Professional development outside of work can come in many forms; some free, some not so free. Under the latter group falls books and courses, and sometimes most people aren’t aware of the subtle differences between the two, or the subtle similarities. Odds are, books are cheaper than courses but is this the only reason to choose them over courses? Or are courses more beneficial because they cost more?
Beyond the factor of cost, it’s important to weigh up the differences and similarities between these two popular options for furthering your career and professional development so that decisions aren’t made in haste or by assumptions.
Before going through these questions on books and courses, it helps if you have a topic or subject in mind, rather than a general enquiry; for example if you’re thinking of learning more about NLP.
Getting the most out of books for professional development
Books are awesome. I read a lot of them on my commute to and from work, or at home on a rainy Sunday.
It’s usually an equal mix of crime thrillers and career development books, and although I’d really enjoy telling you about the most recent whodunit I’ve just read (it was one of victims all along), I want to talk about how to figure out if an industry- or career-related book can sometimes be more beneficial than some courses.
Firstly, you need to really understand the key concepts of getting the best out of your potential book purchase:
- What does the book promise to do? If this is not clear instantly, then it has no value to anyone
- Will this provide me the knowledge that I’m looking for? Does this knowledge actually mean something to me, that I can use either now or in the future, or does it just explain what I might already know?
- Will this level of knowledge suffice? For example, am I happy with the amount of information I’ll get out of it, realising it isn’t enough to warrant a qualification like I would get from a course?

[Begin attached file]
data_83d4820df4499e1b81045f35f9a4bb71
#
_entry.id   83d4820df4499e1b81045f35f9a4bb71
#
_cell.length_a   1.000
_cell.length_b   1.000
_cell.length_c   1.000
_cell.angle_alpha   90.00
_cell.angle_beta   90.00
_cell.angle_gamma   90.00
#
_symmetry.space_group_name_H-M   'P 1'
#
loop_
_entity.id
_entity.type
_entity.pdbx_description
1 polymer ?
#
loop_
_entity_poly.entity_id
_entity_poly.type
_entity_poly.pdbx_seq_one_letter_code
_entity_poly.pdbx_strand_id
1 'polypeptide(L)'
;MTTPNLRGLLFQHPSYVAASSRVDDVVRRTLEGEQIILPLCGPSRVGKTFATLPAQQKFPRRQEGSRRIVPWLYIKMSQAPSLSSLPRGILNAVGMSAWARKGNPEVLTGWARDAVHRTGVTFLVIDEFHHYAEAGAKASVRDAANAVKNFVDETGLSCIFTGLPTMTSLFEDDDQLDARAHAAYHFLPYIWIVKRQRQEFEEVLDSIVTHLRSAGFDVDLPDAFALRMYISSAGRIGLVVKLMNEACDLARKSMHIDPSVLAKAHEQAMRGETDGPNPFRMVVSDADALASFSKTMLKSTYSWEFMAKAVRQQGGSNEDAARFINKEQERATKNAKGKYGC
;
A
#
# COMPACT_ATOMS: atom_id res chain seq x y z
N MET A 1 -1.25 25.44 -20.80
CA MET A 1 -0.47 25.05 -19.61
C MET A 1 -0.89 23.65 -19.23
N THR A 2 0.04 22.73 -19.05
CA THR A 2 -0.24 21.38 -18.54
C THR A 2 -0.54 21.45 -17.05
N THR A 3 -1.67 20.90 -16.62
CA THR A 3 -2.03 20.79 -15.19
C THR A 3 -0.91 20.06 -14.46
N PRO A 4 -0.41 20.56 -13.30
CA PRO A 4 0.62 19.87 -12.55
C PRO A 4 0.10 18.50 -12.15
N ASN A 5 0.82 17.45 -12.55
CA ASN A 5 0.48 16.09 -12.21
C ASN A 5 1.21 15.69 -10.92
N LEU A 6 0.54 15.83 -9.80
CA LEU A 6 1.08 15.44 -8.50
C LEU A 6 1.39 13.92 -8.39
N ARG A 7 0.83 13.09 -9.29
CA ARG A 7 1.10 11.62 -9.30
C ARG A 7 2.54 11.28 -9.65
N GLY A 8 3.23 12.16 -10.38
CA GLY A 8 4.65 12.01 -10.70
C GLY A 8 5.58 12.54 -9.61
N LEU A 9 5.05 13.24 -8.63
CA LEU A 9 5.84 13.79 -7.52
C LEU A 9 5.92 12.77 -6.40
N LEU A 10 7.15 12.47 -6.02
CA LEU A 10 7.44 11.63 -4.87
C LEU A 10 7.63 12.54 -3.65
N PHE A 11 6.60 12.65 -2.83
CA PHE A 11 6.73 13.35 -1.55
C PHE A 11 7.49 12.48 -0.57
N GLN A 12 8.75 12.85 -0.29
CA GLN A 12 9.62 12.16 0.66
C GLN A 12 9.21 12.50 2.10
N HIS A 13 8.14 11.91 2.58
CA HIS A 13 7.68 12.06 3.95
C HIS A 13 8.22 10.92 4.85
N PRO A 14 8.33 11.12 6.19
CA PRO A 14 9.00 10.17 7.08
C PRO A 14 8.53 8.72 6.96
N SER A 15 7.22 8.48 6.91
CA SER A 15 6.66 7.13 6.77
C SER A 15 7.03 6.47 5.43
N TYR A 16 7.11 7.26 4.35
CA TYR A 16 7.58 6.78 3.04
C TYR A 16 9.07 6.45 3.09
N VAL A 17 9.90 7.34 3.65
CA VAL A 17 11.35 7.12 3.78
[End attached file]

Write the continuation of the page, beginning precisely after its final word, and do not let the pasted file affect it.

- Is the reading style to my liking? Grab a random page and read a bit. Is it too serious or does it make too many jokes? Is it poorly paced? Is the typeface too small to comfortably read on a commute for example?
- Is the price proportionate to the advice I will get from it? It might be a useful book but does it provide £49.99 worth of solid advice, for example?
- What do the book reviews say?
- Will the book be handy to use for later referencing, and add to my own personal library? A good book adds meat to your knowledge toolkit (a.k.a. home library) for years to come.
- Could I get this information from a blog for free? Usually a comprehensive subject or skill is better from a book; a quick bit of advice or ‘how to’ is best from a blog post
Now the last point might seem a low-blow to be written on a blog post but it is something that needs to be considered.
I like books as much as I like looking for information on the internet and sometimes it just makes more sense to read something up on a blog post, for example leading a brainstorming session (ahem, plug), than reading it in a book which I would use for understanding a concept or comprehensive skill, like brainstorming as a general topic but more in depth.
Getting the most out of courses for professional development
Signing up for a course is a big commitment; the benefits it can provide in terms of professional credibility (take a look at this post I wrote about the advantages of paying for your own training) need to be proportionate to the cost (in time, money and mental stamina).
Answering the questions below will help you begin to get an understanding of what the course can offer:
- What will I be able to do when completing the course? Is this something I will need in furthering my career? Or is it something I only assume I need but isn’t necessary, ie experience is more essential than a qualification?
- Are the course outcomes aligned to my career aspirations?
- Is there a chance to test-drive a course – some training providers allow you to see an example of the training material. This gives you a chance to see if the material is any good or matches your expectations in terms of quality and difficulty.